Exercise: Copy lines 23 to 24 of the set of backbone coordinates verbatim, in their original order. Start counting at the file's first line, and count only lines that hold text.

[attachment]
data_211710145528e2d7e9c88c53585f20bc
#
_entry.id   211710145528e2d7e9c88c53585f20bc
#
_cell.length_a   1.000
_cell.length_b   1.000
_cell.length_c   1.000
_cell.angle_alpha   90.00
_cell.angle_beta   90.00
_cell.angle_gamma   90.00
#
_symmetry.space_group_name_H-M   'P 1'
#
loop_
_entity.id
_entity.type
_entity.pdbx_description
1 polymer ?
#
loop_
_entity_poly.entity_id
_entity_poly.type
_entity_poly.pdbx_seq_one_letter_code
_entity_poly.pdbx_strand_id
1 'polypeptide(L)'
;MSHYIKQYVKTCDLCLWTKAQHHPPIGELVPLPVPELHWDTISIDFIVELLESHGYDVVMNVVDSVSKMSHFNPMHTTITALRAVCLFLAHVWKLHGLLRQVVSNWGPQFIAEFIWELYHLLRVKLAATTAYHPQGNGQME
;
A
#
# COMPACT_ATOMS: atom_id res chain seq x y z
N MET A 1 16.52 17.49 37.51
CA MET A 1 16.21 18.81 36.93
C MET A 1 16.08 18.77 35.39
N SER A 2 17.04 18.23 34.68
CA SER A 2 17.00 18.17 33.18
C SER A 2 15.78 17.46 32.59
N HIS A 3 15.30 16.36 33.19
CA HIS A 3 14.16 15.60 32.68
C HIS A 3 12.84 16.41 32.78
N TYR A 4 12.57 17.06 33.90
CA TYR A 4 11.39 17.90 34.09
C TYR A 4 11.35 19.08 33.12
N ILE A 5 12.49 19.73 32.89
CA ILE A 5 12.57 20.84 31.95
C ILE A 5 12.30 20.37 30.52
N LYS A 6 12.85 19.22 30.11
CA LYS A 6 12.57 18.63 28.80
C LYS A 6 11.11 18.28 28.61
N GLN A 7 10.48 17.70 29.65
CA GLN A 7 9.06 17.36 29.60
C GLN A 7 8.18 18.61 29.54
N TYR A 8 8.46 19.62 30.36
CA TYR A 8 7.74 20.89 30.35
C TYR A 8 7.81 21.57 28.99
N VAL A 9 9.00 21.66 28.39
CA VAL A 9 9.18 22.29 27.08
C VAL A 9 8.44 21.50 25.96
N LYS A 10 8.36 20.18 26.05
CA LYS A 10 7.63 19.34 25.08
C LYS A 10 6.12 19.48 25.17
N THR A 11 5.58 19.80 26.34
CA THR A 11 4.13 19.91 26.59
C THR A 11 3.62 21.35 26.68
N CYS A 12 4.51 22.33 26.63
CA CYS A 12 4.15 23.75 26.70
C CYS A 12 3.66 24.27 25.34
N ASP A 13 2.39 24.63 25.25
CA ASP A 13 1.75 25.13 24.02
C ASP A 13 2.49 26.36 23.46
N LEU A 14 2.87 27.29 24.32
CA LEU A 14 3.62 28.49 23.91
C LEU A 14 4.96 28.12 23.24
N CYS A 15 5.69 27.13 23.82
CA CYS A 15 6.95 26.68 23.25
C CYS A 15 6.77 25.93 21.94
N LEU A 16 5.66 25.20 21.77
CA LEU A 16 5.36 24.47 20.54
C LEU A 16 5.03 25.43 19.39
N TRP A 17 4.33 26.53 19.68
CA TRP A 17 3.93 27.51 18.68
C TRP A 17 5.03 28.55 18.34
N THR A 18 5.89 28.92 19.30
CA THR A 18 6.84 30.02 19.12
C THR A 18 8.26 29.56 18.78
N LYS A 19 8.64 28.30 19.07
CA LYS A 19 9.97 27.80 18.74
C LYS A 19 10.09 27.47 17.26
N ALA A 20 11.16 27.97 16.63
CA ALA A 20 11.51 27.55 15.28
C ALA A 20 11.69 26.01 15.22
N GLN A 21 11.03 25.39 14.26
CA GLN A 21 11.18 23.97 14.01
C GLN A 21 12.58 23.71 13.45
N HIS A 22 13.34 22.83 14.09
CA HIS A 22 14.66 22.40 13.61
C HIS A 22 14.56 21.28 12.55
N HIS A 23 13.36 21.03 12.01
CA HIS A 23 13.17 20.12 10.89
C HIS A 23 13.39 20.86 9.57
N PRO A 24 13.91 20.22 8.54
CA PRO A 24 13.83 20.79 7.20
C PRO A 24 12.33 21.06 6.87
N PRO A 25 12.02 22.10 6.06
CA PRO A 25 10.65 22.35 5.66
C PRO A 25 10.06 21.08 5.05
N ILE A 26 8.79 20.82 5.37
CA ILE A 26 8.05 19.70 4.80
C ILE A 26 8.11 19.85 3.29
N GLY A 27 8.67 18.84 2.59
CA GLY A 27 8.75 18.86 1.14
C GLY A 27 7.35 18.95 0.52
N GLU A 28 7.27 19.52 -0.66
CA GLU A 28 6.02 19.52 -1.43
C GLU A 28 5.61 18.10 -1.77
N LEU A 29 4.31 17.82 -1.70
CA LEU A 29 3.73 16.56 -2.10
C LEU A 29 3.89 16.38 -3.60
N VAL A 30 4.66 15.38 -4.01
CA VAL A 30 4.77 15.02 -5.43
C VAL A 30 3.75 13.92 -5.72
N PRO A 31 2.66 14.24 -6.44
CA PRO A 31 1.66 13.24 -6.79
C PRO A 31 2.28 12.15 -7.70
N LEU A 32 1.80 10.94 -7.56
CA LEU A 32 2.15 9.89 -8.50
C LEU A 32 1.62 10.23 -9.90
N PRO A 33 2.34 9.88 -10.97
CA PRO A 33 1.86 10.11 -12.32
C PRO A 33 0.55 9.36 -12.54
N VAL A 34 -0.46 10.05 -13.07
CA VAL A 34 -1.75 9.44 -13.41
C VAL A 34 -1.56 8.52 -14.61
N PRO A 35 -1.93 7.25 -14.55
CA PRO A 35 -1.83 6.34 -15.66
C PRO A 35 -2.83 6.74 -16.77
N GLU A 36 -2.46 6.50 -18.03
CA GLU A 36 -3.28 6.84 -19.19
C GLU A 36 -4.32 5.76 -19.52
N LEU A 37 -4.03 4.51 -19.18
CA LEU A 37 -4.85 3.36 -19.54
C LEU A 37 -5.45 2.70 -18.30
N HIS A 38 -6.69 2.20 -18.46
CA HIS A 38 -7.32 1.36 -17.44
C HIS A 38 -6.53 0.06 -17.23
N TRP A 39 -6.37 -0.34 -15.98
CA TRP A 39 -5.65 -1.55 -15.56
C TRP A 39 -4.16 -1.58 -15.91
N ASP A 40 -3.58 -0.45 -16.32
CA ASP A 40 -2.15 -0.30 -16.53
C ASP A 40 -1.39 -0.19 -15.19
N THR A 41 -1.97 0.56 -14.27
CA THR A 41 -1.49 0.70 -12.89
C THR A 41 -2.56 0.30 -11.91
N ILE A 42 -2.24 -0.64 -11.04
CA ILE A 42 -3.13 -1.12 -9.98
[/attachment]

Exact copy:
_entity_poly.pdbx_seq_one_letter_code
_entity_poly.pdbx_strand_id